At a Centennial Synod meeting in 1948, the 100th Anniversary of the arrival of the Rev John Geddie, the first European Missionary in the islands, the native church was placed fully in charge of its own affairs. The island mission councils for Australia and New Zealand were then limited to the affairs of their immediate mission staff. The NZ Church continued to provide a large financial grant to the New Hebrides Presbyterian Church.
Post 1948 :
A strong focus on education and well - trained
Church leaders was maintained. The Tangoa Training Institute introduced
a curriculum for advanced Theological studies for the first time.
In the early 1950's, the NZ Missions Committee responded to the request for assistance to establish a High School at Onesua on Efate, along with funds and personnel to set up and run a cottage hospital on Tongoa. That a dire urgent need was seen for these facilities meant that funding and resources were swiftly provided. Unlike earlier days, the Committee viewed this project as a practical means by which the NZ Church could provide for a social need rather than a means for furthering evangelistic possibilities. This policy shift in Mission funding opened further possibilities where the Christian faith could be continually demonstrated to the island communities.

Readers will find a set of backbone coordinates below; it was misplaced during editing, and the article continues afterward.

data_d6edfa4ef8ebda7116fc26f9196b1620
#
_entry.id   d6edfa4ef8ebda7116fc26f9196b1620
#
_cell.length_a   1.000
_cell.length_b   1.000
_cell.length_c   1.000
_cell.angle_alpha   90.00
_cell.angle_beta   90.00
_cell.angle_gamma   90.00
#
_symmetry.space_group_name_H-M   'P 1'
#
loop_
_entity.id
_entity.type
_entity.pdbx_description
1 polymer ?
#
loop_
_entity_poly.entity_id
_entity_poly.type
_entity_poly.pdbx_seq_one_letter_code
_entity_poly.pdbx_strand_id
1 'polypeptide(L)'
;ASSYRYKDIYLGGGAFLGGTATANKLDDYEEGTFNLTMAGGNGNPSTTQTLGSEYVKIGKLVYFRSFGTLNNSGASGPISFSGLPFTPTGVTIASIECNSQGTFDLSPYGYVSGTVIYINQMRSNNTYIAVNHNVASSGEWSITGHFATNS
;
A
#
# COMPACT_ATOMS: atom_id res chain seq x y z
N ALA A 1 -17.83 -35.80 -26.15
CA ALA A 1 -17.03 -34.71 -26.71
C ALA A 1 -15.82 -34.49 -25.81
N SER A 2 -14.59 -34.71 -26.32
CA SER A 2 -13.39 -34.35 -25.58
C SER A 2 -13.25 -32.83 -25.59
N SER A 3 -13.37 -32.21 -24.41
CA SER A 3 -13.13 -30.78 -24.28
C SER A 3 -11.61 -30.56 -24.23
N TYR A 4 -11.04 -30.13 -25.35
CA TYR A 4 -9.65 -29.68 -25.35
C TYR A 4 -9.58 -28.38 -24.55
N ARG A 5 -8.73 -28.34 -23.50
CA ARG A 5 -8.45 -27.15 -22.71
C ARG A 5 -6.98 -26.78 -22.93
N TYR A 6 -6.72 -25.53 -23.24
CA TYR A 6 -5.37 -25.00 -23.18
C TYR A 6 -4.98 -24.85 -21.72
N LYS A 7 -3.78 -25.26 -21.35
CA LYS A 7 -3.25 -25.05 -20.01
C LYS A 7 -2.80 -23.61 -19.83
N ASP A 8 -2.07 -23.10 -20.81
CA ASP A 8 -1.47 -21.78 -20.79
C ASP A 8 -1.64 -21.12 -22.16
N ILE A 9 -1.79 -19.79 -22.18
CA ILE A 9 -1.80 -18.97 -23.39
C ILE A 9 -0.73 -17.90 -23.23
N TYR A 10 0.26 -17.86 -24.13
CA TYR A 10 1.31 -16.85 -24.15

Other notable aid from NZ Church members was given to develop Navota Farm, a training farm in updated farming methods; the opening of the Maropa religious bookshop in Vila (both the brainchild of the Rev EG Jansen, previously of China) and qualified tradespeople to undertake building work. The NZ Bible Class volunteer scheme during the 1960s sent out young people to assist in work from building to nursing to administration.
The Mission, at the request of the Presbyterian Church of the New Hebrides, subsequently divested itself of all remaining authority in the islands so that our Missionaries effectively worked for the New Hebrides Church. In 1965 a memorandum was prepared which defined the terms of this "responsible partnership" and sought to define the responsibilities of each partner.